12. The reverberatory screen of claim 11, wherein said fiber tows of one set contact said fiber tows of another set to form a screen of regularly spaced ligaments and openings therebetween.
13. The reverberatory screen of claim 12, wherein said contacting fiber tows are woven.
14. The reverberatory screen of claim 11, wherein said continuous fibers are about 10 to 25 microns in diameter.
15. The reverberatory screen of claim 11, wherein at least one of said fiber tows comprises more than about 50 fibers.
16. The reverberatory screen of claim 11, wherein said fibers and said ceramic matrix comprise silicon carbide, and said at least one debond material comprises carbon.
17. The reverberatory screen of claim 11, further comprising an oxidation protection material disposed between said fibers and said matrix.
US08789236 1997-01-28 1997-01-28 Reverberatory screen for a radiant burner Expired - Fee Related US5989013A (en)

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US08789236 US5989013A (en) 1997-01-28 1997-01-28 Reverberatory screen for a radiant burner

Applications Claiming Priority (10)

Application Number Priority Date Filing Date Title
US08789236 US5989013A (en) 1997-01-28 1997-01-28 Reverberatory screen for a radiant burner
TW87101093A TW422786B (en) 1997-01-28 1998-01-26 Improved reverberatory screen for a radiant burner
PCT/US1998/001467 WO1998033013A1 (en) 1997-01-28 1998-01-27 Improved reverberatory screen for a radiant burner
EP19980902719 EP0954720B1 (en) 1997-01-28 1998-01-27 Improved reverberatory screen for a radiant burner
DE1998604589 DE69804589D1 (en) 1997-01-28 1998-01-27 Improved reflection gratings for a radiation burner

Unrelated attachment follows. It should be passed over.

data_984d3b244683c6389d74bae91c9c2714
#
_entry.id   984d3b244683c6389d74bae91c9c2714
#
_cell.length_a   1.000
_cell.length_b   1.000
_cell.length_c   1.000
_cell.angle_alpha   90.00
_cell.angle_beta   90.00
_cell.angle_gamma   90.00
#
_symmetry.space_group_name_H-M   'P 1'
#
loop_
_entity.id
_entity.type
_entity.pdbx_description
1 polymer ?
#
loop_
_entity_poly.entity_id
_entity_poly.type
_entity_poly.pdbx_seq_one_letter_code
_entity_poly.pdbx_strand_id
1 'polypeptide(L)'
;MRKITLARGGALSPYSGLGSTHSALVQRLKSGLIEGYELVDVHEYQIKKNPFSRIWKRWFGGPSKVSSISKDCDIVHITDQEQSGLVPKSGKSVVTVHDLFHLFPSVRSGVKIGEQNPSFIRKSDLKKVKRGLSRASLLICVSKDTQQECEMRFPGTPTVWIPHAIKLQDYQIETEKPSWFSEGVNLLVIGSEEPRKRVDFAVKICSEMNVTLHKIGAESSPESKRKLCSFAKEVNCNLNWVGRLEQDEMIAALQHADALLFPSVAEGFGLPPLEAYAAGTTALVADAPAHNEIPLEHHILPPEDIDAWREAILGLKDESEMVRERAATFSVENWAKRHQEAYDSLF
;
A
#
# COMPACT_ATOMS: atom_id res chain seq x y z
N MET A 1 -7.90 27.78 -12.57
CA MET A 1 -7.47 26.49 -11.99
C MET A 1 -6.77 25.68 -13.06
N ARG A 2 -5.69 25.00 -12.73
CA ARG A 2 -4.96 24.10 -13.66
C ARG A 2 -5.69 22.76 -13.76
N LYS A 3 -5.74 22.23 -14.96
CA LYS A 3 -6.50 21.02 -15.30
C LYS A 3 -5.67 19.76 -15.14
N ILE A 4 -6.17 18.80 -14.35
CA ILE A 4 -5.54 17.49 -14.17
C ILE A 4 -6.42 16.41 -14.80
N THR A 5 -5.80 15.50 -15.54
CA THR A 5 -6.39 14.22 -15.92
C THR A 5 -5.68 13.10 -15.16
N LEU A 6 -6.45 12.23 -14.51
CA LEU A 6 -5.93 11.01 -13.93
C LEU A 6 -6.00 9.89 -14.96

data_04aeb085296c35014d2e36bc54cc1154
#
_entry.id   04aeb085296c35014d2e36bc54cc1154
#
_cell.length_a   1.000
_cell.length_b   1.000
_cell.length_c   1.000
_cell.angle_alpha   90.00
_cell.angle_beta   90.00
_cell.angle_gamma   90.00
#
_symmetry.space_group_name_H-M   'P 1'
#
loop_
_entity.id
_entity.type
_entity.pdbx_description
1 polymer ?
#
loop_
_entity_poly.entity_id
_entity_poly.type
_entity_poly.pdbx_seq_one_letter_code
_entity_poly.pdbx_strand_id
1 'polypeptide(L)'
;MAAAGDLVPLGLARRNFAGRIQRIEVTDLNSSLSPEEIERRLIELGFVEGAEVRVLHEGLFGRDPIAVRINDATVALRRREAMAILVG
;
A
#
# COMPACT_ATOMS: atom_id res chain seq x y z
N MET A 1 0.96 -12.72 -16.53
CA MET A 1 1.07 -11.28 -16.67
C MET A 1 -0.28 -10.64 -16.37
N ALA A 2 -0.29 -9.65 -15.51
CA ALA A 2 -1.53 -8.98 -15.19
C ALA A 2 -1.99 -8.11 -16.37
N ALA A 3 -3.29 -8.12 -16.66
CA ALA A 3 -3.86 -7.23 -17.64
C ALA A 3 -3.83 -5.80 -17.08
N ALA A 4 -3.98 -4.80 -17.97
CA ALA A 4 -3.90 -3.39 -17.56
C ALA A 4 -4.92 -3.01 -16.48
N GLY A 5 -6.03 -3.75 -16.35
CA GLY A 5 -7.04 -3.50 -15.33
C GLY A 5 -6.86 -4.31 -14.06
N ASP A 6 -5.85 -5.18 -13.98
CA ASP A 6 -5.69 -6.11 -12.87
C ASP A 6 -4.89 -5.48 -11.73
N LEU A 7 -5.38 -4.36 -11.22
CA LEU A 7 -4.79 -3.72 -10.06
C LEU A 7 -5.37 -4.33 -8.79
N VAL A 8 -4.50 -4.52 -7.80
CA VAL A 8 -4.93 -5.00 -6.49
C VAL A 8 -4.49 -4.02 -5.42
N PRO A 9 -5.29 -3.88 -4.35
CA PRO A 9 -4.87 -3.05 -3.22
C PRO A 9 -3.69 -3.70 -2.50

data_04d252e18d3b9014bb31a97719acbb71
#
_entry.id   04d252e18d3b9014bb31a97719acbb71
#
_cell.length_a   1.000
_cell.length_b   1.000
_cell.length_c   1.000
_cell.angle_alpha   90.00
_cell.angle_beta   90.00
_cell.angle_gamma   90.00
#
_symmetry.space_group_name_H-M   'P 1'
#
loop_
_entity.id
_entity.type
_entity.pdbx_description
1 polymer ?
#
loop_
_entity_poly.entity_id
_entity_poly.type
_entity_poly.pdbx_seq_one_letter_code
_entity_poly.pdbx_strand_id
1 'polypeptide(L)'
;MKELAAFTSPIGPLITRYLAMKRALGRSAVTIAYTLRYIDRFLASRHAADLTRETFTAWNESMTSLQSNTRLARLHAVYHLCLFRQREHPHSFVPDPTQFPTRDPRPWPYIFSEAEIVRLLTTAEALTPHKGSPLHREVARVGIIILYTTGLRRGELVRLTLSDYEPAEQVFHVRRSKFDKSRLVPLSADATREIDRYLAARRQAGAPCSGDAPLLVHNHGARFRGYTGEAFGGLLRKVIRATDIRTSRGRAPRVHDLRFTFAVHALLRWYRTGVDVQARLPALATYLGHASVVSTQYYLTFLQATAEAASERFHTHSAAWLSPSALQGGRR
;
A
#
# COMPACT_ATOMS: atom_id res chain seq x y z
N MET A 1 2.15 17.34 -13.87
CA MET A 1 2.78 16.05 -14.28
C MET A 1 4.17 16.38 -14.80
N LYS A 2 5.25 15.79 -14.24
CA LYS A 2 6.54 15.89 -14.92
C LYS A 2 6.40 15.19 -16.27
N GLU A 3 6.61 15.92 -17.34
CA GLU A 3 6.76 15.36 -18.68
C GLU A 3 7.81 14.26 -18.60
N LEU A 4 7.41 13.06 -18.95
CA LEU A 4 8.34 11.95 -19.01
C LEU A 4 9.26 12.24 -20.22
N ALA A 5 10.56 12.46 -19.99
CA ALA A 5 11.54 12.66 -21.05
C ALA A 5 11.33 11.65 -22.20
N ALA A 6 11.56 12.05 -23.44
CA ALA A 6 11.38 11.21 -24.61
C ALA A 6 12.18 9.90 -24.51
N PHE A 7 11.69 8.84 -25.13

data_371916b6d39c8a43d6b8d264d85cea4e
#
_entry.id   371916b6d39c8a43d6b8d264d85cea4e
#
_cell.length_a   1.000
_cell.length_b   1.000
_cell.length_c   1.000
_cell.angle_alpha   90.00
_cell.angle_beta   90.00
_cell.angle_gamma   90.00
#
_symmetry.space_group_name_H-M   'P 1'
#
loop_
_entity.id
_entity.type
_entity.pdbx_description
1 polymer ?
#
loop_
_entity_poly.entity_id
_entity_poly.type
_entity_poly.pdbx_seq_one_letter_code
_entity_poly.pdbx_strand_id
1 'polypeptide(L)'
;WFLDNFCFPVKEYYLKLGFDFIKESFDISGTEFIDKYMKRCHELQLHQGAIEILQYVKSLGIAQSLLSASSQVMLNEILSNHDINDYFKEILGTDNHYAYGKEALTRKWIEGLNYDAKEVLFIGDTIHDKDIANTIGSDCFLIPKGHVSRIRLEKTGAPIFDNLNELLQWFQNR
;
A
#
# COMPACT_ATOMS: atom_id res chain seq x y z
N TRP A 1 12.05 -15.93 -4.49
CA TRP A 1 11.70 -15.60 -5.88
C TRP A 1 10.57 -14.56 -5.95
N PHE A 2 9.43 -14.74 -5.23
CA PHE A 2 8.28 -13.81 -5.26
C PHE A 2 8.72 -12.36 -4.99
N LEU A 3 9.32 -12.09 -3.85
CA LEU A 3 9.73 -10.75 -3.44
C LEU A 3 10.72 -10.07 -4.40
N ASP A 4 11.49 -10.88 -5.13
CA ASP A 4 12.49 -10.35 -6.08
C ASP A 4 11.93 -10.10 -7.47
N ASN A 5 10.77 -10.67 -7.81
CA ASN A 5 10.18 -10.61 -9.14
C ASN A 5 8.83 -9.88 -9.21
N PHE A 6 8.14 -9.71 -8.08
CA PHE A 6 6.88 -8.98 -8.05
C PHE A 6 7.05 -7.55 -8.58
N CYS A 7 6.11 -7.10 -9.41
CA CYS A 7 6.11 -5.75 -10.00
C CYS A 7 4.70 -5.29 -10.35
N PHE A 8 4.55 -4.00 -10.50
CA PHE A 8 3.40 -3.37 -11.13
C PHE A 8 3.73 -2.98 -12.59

AU5931198A AU736204B2 (en) 1997-01-28 1998-01-27 Improved reverberatory screen for a radiant burner
JP53219998T JP2001509248A (en) 1997-01-28 1998-01-27 Improved reflective screen for radiant burner
KR19997006798A KR100590445B1 (en) 1997-01-28 1998-01-27 A corrugated radiant burner grid and a reverberatory screen for a radiant burner
CN 98803534 CN1251160A (en) 1997-01-28 1998-01-27 Improved reverberatory screen for radiant burner
DE1998604589 DE69804589T2 (en) 1997-01-28 1998-01-27 Improved reflection gratings for a radiation burner

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US5989013A true US5989013A (en) 1999-11-23

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EP (1) EP0954720B1 (en)
JP (1) JP2001509248A (en)
KR (1) KR100590445B1 (en)
CN (1) CN1251160A (en)
DE (2) DE69804589T2 (en)
WO (1) WO1998033013A1 (en)

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US20040132607A1 (en) * 2003-01-08 2004-07-08 3M Innovative Properties Company Ceramic fiber composite and method for making the same
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US20080264406A1 (en) * 2007-04-24 2008-10-30 Constantin Burtea Conveyor oven with hybrid heating sources